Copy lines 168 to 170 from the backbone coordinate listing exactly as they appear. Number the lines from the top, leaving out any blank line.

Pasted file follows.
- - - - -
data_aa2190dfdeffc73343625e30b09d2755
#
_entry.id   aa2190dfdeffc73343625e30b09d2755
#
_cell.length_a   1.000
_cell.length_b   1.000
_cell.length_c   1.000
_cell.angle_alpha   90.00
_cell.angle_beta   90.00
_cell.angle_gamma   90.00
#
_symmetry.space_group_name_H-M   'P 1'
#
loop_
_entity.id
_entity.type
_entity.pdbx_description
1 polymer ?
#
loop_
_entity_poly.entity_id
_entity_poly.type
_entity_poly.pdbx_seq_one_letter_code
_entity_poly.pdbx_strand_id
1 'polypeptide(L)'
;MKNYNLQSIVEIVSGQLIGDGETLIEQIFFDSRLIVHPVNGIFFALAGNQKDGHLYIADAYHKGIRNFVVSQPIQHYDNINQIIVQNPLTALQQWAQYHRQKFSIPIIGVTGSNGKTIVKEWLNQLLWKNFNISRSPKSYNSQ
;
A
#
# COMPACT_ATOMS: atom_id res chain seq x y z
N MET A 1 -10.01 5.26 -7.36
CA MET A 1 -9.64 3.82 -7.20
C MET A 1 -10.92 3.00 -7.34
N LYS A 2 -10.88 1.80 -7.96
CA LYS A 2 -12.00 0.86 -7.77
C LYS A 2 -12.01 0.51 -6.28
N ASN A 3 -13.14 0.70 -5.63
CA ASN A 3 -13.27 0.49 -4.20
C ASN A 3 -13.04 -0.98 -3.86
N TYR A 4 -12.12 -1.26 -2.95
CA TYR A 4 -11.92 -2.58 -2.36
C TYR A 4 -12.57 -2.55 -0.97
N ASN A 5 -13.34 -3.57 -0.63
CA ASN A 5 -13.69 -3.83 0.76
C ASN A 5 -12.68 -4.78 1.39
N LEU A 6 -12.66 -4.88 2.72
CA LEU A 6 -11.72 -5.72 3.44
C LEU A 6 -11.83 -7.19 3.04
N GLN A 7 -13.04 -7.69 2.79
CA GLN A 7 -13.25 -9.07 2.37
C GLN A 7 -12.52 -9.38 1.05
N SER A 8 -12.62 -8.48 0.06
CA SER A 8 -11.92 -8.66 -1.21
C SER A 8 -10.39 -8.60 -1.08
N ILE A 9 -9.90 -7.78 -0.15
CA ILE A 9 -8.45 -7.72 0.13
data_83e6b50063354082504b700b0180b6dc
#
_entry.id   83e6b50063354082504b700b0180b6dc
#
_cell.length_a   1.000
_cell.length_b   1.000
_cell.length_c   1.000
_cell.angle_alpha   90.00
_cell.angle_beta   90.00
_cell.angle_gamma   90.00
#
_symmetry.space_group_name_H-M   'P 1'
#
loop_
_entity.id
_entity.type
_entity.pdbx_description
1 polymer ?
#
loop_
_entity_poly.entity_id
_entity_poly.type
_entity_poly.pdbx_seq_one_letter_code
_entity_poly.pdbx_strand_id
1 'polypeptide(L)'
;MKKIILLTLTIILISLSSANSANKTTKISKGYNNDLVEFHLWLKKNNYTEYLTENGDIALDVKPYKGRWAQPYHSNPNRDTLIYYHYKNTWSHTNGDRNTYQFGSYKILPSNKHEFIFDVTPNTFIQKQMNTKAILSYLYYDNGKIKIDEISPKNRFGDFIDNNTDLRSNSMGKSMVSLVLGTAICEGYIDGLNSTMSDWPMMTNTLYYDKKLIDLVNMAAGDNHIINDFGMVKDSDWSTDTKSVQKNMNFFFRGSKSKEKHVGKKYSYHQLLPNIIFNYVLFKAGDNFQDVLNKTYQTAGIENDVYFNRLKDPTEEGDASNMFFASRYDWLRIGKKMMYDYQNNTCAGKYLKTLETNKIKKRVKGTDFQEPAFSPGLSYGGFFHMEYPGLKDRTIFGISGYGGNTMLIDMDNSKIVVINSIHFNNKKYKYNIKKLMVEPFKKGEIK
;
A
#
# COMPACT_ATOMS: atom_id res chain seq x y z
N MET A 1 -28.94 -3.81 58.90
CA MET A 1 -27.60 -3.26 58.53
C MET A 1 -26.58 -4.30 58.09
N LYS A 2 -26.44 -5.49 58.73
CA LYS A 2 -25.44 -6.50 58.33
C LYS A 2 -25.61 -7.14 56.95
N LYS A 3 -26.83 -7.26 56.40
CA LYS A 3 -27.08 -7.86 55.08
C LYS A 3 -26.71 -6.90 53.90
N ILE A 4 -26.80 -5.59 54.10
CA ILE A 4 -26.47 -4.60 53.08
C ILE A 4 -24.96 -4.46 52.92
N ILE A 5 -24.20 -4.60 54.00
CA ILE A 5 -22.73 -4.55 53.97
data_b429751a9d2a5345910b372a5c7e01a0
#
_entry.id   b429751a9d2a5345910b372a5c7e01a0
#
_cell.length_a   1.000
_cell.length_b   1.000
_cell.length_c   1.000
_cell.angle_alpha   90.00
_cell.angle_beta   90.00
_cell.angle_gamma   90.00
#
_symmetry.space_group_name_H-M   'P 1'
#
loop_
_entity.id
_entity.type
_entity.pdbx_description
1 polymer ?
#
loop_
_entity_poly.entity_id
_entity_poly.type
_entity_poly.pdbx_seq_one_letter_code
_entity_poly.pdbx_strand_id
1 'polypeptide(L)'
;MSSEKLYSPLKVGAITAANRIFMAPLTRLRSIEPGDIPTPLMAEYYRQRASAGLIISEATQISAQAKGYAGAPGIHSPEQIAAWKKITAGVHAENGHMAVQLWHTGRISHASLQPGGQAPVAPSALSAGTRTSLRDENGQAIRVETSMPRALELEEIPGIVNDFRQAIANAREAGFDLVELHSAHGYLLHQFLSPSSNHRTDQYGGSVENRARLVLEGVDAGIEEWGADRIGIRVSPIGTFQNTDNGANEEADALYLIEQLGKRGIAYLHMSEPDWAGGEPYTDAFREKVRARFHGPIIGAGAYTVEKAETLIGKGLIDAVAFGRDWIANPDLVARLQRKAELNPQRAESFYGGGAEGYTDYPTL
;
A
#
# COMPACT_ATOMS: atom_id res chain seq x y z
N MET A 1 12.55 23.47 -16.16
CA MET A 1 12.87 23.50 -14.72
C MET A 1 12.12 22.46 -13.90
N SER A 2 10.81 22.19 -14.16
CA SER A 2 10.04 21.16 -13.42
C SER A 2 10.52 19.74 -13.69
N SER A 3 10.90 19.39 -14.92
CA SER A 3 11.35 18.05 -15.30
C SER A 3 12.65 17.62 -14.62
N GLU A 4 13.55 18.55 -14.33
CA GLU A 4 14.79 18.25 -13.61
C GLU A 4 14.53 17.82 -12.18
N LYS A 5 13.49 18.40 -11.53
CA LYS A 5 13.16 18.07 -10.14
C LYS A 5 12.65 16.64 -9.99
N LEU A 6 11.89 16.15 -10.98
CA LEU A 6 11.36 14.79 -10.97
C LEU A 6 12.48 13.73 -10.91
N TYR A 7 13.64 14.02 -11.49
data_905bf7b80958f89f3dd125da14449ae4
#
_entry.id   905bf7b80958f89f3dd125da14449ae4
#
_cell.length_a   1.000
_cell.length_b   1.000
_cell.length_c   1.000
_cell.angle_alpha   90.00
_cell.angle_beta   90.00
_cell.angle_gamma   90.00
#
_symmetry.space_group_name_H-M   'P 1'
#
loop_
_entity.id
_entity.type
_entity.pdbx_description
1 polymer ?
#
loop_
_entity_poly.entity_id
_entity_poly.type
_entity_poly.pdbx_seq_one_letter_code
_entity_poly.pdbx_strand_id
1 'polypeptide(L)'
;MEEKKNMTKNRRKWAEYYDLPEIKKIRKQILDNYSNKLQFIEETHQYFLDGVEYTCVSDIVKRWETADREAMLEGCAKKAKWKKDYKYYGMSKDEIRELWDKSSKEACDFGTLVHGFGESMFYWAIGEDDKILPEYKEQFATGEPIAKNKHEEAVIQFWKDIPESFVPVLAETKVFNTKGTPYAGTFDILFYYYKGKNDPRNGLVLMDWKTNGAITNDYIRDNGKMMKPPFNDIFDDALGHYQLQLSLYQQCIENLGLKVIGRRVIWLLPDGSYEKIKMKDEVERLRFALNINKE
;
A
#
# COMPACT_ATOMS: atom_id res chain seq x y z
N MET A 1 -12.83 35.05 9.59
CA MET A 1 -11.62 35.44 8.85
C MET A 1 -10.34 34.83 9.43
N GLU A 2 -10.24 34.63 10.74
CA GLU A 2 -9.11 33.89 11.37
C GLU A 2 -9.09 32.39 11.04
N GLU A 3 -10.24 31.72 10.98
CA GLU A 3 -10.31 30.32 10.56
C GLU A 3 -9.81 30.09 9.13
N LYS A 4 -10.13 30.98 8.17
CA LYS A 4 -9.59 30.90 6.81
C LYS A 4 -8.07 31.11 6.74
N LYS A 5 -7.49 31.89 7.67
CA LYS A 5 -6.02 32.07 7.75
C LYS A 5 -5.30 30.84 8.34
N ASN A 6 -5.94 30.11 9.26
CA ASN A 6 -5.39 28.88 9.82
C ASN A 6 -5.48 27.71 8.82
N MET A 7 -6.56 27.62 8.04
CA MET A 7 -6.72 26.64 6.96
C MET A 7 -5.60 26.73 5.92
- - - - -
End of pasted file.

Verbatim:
#
loop_
_entity_poly.entity_id